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Login Success & the Session

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Let's see if we can log in for real. But first... we, uh, need to put some users in our database. Head to /api - we'll use our API to do that! Eating our own dog food.

I do have a few users in my database already... but you probably don't... and I don't think I set any of these with real passwords anyways. So let's create a brand new shiny user.

But... our API currently has a big shortcoming. I'll close this and open up the POST endpoint. When someone uses our API to create a user, they will eventually send the plain-text password on the password field. But... in the database, this field needs to be set to an encoded version of that password. So far, we don't have any mechanism to intercept the plain text password and encode it before it gets to the database.

We'll fix this soon, but we're going to cheat for now. Find your terminal and run:

php bin/console security:encode

This is a fun utility where you can give it a plain-text password - I'll use foo - and it will give us back an encoded version of that password. Copy that.

Now we can use our endpoint: I'll use the POST endpoint with email set to quesolover@example.com, password set to the long, encoded password string, username set to quesolover and I'll remove the cheeseListings field: we don't need to create any cheese listings right now. Hit "Execute" and... perfect! A 201 status code. Say hello to quesolover@example.com!

Copy that email address, then go back to our homepage. On the web debug toolbar, you can see that we are not logged in: we are anonymous.

Ok, let me open my browser's debugger again... then try to log in: quesolover@example.com, password foo and... nothing updates on our Vue.js app yet... but let's see what happened with that AJAX request.

Yea! It returned a 200 status code with a user key set to 6! It worked! And that response is coming from our SecurityController: we're returning that data.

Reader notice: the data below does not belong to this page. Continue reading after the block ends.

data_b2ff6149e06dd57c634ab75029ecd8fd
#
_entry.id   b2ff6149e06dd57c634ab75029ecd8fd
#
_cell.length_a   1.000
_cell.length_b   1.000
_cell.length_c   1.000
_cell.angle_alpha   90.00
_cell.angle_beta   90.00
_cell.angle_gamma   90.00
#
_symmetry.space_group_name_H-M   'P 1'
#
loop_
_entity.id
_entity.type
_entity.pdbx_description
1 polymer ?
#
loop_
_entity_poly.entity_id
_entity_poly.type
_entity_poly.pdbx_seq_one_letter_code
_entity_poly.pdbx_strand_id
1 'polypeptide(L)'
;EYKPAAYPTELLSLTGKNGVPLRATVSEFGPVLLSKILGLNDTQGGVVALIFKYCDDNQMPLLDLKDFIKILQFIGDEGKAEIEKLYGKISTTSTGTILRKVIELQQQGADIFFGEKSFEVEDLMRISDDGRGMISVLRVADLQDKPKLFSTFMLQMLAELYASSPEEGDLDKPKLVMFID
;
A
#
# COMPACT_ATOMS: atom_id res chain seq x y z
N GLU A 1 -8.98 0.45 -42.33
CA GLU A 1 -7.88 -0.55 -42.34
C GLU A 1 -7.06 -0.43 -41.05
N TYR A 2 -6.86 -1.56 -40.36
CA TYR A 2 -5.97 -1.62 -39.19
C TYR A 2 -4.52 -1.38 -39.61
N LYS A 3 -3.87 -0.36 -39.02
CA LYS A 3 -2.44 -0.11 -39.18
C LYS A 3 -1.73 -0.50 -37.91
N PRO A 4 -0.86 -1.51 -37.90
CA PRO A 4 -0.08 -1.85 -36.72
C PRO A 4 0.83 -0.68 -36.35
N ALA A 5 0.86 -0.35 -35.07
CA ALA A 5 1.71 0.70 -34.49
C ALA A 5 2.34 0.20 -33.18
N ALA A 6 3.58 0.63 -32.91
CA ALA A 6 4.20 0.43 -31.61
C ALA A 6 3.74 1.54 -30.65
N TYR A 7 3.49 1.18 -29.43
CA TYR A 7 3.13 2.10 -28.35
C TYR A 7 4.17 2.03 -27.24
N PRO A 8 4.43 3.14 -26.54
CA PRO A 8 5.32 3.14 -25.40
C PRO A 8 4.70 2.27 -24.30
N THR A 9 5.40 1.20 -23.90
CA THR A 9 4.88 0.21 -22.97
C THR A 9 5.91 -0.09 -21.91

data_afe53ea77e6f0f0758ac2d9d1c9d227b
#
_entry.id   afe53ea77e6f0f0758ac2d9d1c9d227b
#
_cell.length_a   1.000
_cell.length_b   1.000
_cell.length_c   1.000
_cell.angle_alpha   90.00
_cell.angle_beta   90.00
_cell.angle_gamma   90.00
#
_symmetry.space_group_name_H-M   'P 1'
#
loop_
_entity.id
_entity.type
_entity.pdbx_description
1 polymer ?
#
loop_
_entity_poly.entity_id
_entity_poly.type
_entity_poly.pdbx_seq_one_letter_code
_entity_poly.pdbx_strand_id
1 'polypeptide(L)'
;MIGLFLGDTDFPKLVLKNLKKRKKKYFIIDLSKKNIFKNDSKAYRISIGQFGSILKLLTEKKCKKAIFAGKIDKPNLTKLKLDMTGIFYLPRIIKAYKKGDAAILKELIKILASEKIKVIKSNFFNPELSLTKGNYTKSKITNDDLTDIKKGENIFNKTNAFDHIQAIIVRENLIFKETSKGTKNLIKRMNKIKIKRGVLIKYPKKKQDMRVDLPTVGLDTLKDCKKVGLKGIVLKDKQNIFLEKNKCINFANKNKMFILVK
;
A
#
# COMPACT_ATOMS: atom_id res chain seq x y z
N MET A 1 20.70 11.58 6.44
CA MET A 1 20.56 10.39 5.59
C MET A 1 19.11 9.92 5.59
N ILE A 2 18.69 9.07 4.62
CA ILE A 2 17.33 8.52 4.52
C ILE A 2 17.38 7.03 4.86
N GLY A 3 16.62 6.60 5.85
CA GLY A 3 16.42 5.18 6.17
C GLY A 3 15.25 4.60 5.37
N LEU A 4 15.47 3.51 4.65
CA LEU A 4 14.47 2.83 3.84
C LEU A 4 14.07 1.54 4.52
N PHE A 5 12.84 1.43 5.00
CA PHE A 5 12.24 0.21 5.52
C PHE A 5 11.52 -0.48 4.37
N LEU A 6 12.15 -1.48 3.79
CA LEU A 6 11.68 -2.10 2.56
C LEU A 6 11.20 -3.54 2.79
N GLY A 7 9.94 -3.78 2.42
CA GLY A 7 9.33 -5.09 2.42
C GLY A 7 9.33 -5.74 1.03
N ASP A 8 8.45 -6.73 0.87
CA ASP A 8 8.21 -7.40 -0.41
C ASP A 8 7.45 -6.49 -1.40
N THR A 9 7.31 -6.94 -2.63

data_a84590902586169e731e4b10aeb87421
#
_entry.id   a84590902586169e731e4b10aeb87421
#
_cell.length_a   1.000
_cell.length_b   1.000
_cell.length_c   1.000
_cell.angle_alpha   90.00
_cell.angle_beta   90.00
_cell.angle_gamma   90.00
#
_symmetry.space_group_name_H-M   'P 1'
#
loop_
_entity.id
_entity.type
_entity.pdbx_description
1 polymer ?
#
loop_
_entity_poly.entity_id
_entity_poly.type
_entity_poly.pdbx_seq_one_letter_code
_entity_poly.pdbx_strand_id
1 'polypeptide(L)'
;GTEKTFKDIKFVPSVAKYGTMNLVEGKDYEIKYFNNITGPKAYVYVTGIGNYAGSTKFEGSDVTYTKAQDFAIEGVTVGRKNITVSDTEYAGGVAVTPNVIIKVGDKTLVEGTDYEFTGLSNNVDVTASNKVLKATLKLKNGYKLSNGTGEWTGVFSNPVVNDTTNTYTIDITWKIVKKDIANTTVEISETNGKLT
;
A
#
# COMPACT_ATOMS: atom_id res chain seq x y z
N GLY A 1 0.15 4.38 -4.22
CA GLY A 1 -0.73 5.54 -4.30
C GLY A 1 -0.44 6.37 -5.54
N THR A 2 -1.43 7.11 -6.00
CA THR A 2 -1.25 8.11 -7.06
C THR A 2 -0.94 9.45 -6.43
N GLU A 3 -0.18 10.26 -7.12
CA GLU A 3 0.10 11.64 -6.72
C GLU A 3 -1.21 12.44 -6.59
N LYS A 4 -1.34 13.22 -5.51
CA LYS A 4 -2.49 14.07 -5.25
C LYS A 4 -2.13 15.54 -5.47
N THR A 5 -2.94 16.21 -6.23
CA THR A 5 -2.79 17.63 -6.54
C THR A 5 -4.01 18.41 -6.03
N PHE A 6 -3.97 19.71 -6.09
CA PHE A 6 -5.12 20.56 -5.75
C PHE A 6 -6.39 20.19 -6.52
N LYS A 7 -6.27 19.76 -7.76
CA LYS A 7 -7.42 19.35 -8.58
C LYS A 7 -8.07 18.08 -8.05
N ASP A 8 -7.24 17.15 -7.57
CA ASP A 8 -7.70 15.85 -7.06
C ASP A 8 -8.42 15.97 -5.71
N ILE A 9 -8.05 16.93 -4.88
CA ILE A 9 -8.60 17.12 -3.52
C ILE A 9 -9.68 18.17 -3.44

Wait, Where's my API Token?

But wait, it gets better! If we refresh the homepage, we are now logged in as quesolover. And our important job number one is done! Just because we're creating an API doesn't mean that we now need to start thinking about some crazy API token system where the authentication endpoint returns a token string, we store that in JavaScript and then we send that as an Authorization header on all future requests. No, forget that! We're done! Starting now, all future AJAX requests will automatically send the session cookie and we'll be authenticated like normal. It's just that simple.

And yes, we are going to talk a bit about API token authentication later. But... there's a good chance you don't need it. And if you don't need it... but try to use it anyways, you'll complicate your app & may make it less secure. As a general rule, while you can use API tokens in your JavaScript, you should never store them anywhere - like local storage of cookies due to security. That makes using API tokens in JavaScript... tricky.

So... if we're not going to return an API token from the authentication endpoint... what should we return? Just returning the number 6... probably isn't very useful: our JavaScript won't know the email, username or any other information about who just logged in. So... what should we return? There's not a perfect answer to that question, but I'll show you what I recommend next.